With the fall festivals under way, the Best Actor race is coming into focus. And there’s one actor to beat: “Darkest Hour” (Working Title/Focus Features) star Gary Oldman as a wily, crusty, and fierce Prime Minister Winston Churchill, using his power with words to fight the Nazis. It’s a powerfully moving and strangely timely performance at a time when strong leadership is in short supply. Oldman will earn his second nomination and could take home the win.
This year there are fewer Best Actor candidates than Best Actress. They range from such lauded industry heavyweights as Oldman, Matt Damon, Jeremy Renner, Andrew Garfield, and Joaquin Phoenix to rising stars looking to get their first Oscar break (Chadwick Boseman, Timothée Chalamet, and Jason Clarke).
Back in January, Sundance broke Chalamet in Luca Guadignino’s critics’ darling “Call Me By Your Name,” which Sony Pictures Classics will push hard with audiences and Academy voters. Other well-reviewed Sundance performances include writer-comedian Kumail Nanjiani (Amazon Studios’ “The Big Sick”), Jeremy Renner (Taylor Sheridan’s summer hit “Wind River” from Weinstein Co.), Jason Clarke (Netflix’s “Mudbound”), and veteran Sam Elliott (The Orchard’s “The Hero”).
At Cannes, Robert Pattinson won plaudits for his criminal on a rampage in “Good Time” (A24). Over the summer. Fionn Whitehead wordlessly leads Christopher Nolan’s superb ensemble in immersive World War II epic “Dunkirk” (Warner Bros.).
Also this fall, Boseman, Steve Carell, Garfield, Jake Gyllenhaal and Miles Teller are in period biopic mode as young Justice Thurgood Marshall in Reginald Hudlin’s “Marshall” (Open Road), Bobby Riggs in Jonathan Dayton & Valerie Faris’s “Battle of the Sexes” (Fox Searchlight), polio survivor Robin Cavendish in Andy Serkis’s “Breathe (Bleecker Street); Boston marathon bombing victim Jeff Baumer in “Stronger”; and a trauma-stricken Iraq veteran in “American Sniper” writer Jason Hall’s directorial debut “Thank You for Your Service” (Universal) respectively.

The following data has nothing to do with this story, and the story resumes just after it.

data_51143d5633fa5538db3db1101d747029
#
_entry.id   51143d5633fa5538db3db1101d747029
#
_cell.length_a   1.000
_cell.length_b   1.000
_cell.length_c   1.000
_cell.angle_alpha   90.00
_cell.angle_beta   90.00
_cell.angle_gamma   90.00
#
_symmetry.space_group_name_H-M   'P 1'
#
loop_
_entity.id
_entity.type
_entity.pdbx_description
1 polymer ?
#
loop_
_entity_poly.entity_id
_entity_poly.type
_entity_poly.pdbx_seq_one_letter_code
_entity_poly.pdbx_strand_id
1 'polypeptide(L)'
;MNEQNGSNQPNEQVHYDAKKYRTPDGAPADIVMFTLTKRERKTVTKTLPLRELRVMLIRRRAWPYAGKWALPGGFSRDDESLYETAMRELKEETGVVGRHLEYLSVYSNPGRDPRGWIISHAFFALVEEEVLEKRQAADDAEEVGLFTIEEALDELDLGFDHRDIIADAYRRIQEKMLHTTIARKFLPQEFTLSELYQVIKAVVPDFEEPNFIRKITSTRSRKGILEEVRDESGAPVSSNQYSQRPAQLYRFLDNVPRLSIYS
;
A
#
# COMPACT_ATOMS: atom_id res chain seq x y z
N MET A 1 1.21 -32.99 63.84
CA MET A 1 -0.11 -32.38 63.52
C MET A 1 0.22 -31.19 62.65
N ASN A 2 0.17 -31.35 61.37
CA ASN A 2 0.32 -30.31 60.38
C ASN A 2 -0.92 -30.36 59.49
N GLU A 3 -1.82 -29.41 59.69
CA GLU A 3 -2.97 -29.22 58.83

New theatrical distributor Byron Allen’s Entertainment Studios scooped up two fall festival hits for their first outreach to Academy voters: Scott Cooper’s western “Hostiles,” featuring a superb Christian Bale, and true scandal “Chappaquiddick,” starring Jason Clarke as Ted Kennedy.
Late entries also include Tom Hanks as Daniel Day Lewis could well be in the running for his sixth Oscar nomination, reunited with Paul Thomas Anderson in Lewis’s first film since his Oscar-winning “Lincoln.” (Focus Features will release the untitled Annapurna production.)
Below is the (alphabetical) list of contenders. Remember, no one will be deemed a frontrunner until I have seen the film.
Timothée Chalamet (“Call Me By Your Name”)
James Franco (“The Disaster Artist”)
Andrew Garfield (“Breathe”)
Jake Gyllenhaal (“Stronger”)
Gary Oldman (“Darkest Hour”)
Christian Bale (“Hostiles”)
Jason Clarke (“Mudbound,” “Chappaquiddick”)
Tom Hanks (“The Post”)
Daniel Day Lewis (“Phantom Thread”)
Jeremy Renner (“Wind River”)
Chadwick Boseman (“Marshall”)
Steve Carell (“Battle of the Sexes”)
Bryan Cranston (“Last Flag Flying”)
Matt Damon (“Downsizing”)
Sam Elliott (“The Hero”)
Hugh Jackman (“Logan,” “The Greatest Showman”)
Kumail Nanjiani (“The Big Sick”)
Robert Pattinson (“Good Time”)
Adam Sandler (“The Meyerowitz Stories”)
Andy Serkis (“War for the Planet of the Apes”)
Miles Teller (“Thank You For Your Service”)
Denzel Washington (“Roman Israel, Esq.”)
Fionn Whitehead (“Dunkirk”)